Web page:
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Let's say I have 4 plants and I measure something under 2 conditions. For example:

The entries in the table show how many times I saw something under condition (C1 or C2) for plant (P1, P2, P3 or P4).

     P1,  P2,  P3,  P4 
C1    0   20    0   19 
C2  100   80  180  150 

Now I would like to answer the question "what is the probability that these 39 times of seeing something is unevenly distributed between these 4 plants"?

I am much interested in observation like this, rather than, say:

     P1,  P2,  P3,  P4 
C1   25   20   15   19 
C2  100   80  180  150 

Is it right to use Fisher's exact test for this? I just extended the question from a 2*2 table to 2*4.

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  • $\begingroup$ No. Fisher wouldn't answer your question. And I am not sure you asked what your real question is. Further reading: en.wikipedia.org/wiki/Fisher's_exact_test $\endgroup$
    – Tal Galili
    Commented Aug 8, 2011 at 13:06
  • $\begingroup$ I already read that and framed the question from that. Maybe it goes something like this. For example 1, "Knowing that 39 out of 549 times I see something under C1, and that 100, 100, 180 and 169 of them are from P1, P2, P3 and P4 respectively, What is the probability that these 39 something are so unevenly distributed between the 4 plants? And this is what I desire. I agree the second table is a bit misleading. It might or might not be significant (depending on the parameters that fisher's exact test computes). $\endgroup$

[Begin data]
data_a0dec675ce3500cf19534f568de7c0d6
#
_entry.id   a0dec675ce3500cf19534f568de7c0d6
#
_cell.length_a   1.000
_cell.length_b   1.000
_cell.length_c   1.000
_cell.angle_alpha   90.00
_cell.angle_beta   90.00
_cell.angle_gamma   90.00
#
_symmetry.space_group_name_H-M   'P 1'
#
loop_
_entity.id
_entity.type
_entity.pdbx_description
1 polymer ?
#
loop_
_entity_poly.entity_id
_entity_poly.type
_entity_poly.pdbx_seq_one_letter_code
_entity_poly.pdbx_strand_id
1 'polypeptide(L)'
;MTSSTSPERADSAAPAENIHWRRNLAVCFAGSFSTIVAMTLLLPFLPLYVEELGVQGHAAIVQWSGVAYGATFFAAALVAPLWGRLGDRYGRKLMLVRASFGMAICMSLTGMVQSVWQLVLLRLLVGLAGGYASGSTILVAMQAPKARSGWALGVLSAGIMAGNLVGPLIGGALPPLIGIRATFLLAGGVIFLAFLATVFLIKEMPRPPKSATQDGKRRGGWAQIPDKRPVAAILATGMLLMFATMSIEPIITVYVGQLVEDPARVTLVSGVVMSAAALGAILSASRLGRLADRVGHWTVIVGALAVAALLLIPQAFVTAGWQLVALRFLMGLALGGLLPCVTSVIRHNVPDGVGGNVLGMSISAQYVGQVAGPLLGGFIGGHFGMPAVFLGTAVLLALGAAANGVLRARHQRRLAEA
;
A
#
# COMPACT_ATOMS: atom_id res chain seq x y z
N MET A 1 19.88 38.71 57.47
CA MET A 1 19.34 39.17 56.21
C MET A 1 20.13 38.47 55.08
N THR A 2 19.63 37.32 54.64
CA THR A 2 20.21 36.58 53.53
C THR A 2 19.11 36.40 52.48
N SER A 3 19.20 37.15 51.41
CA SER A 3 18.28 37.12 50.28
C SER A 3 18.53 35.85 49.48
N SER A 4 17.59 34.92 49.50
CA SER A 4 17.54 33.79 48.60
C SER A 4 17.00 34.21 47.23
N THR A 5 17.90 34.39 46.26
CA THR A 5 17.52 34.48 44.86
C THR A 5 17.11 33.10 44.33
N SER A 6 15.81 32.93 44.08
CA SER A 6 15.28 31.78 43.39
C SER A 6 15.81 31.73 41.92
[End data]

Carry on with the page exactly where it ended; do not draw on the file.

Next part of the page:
– Arun
    Commented Aug 8, 2011 at 13:25
  • $\begingroup$ Or in other words, if I were to find 39 something under C1, what is the probability that there are none of them from P1 and P3 and 20 and 19 of them from P2 and P4? This I suppose would be far from random distribution and hence a very significant p-value. Did I misunderstand something here? $\endgroup$
    – Arun
    Commented Aug 8, 2011 at 13:31

1 Answer 1

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There's no reason you can't apply Fisher's exact test to this problem. Or you could use a standard chi-squared test for independence, as the expected cell counts aren't that small.

Neither approach will answer the question "what is the probability that these 39 times of seeing something is unevenly distributed between these 4 plants" though. That would require a fully Bayesian analysis.

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    $\begingroup$ Why is a Bayesian analysis called for here? This is phrased as a straightforward probability question. $\endgroup$
    – whuber
    Commented Aug 8, 2011 at 13:32
  • $\begingroup$ onestop, Thanks for your answer, however doesn't fisher's exact test answer the same question for a 2*2 table? or am I wrong even there? From the wiki page, under example, this is the question they ask: "what is the probability that 9 of them would be among the 12 women, and only 1 from among the 12 men"? $\endgroup$
    – Arun
    Commented Aug 8, 2011 at 13:35
  • $\begingroup$ whuber, I thought so as well. $\endgroup$
    – Arun
    Commented Aug 8, 2011 at 13:36
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    $\begingroup$ Arun, my understanding is that Fisher's exact test is not limited to 2x2 tables, even if the original example was of that size. See for instance, C.R. Mehta and N.R. Patel(1986) Algorithm 643. FEXACT: A FORTRAN Subroutine for Fisher's Exact Test on Unordered r x c Contingency Tables, ACM Trans. Math. Soft. vol. 12, p. 154-161. $\endgroup$
    – F. Tusell
    Commented Sep 7, 2011 at 16:38

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